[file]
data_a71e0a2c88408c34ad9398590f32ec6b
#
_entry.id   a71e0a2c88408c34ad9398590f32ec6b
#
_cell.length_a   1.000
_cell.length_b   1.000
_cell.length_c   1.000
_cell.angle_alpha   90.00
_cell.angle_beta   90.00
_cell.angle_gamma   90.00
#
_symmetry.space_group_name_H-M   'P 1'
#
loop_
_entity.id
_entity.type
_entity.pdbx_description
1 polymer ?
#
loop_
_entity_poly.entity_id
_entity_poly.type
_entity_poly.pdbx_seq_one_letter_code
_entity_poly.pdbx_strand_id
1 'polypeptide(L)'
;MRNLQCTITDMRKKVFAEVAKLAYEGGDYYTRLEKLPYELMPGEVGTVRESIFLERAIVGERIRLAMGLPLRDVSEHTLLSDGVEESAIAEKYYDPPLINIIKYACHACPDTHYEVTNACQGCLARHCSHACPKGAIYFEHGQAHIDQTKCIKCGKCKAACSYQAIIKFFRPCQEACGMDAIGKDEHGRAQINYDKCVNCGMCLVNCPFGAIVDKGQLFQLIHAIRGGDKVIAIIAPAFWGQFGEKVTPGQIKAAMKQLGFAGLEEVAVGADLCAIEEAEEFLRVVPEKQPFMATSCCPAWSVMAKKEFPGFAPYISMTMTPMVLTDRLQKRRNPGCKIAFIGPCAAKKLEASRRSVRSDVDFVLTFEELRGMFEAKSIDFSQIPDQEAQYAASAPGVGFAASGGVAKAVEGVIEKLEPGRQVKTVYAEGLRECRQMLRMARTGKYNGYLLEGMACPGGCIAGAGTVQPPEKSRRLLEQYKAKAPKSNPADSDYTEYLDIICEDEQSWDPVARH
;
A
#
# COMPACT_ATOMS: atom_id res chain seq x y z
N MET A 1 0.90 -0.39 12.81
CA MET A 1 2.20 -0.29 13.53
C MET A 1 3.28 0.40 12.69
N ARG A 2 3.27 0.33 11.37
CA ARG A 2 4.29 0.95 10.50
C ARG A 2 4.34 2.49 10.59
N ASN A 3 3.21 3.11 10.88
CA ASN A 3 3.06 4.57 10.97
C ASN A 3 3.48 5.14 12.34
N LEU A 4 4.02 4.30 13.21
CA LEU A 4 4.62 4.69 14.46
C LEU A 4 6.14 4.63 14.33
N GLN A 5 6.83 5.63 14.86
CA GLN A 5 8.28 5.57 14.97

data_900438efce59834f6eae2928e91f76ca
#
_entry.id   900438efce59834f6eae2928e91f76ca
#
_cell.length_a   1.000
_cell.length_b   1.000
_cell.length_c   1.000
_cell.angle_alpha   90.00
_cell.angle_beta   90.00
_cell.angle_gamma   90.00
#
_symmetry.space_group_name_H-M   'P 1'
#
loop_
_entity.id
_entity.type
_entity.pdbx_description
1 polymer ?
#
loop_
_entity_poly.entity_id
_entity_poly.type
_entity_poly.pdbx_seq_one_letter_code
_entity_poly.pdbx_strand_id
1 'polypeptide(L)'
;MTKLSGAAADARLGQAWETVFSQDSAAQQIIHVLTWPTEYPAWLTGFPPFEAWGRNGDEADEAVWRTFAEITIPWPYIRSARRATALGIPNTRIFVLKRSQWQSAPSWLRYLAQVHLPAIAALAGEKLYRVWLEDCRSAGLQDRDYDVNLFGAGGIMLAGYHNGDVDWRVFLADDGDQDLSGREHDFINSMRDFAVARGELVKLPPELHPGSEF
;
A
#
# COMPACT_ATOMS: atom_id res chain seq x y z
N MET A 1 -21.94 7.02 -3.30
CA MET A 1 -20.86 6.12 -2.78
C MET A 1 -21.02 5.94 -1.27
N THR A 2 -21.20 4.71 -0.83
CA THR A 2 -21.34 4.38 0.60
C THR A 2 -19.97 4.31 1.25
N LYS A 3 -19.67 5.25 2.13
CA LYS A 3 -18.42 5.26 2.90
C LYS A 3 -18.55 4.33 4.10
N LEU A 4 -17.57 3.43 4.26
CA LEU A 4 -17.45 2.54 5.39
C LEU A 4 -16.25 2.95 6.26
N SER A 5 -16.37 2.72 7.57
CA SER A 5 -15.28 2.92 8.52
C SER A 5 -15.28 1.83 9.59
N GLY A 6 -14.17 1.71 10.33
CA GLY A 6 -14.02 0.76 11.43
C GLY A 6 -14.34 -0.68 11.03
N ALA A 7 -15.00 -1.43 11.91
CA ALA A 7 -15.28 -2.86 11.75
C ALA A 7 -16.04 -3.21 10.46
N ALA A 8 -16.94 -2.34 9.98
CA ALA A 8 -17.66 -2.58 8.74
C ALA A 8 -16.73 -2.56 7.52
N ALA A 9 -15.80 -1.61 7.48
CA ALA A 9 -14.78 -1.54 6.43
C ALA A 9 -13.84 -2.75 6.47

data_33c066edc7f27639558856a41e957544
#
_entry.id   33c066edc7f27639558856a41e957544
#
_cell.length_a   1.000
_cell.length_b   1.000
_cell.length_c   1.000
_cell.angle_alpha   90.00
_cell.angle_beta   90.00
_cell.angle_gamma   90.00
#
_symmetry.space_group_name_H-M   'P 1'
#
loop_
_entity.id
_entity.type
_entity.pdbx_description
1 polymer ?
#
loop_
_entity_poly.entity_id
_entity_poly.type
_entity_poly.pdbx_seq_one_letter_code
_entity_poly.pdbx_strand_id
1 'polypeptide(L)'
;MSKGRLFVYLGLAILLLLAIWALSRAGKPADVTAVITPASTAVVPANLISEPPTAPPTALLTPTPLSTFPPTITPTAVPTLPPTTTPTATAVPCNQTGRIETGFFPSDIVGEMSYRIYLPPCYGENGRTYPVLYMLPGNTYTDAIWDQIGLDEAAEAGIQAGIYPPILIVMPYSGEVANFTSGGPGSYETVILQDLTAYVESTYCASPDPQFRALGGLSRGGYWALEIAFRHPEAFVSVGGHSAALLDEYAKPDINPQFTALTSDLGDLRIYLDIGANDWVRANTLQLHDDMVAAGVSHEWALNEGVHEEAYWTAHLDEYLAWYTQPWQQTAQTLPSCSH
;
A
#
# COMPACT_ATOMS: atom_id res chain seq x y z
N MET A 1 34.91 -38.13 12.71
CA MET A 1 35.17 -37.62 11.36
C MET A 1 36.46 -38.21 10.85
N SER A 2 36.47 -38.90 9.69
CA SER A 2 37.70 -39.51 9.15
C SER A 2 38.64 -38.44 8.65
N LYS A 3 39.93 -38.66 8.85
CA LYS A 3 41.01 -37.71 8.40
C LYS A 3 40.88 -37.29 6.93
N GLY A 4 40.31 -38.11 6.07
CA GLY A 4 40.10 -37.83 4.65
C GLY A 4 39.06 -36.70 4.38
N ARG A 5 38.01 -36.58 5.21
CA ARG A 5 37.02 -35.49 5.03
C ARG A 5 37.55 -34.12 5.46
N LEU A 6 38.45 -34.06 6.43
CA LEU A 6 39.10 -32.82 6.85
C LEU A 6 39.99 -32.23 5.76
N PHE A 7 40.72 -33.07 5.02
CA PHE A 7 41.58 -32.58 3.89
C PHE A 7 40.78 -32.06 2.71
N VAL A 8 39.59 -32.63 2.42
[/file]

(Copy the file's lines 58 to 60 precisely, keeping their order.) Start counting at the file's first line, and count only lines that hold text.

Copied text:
loop_
_entity.id
_entity.type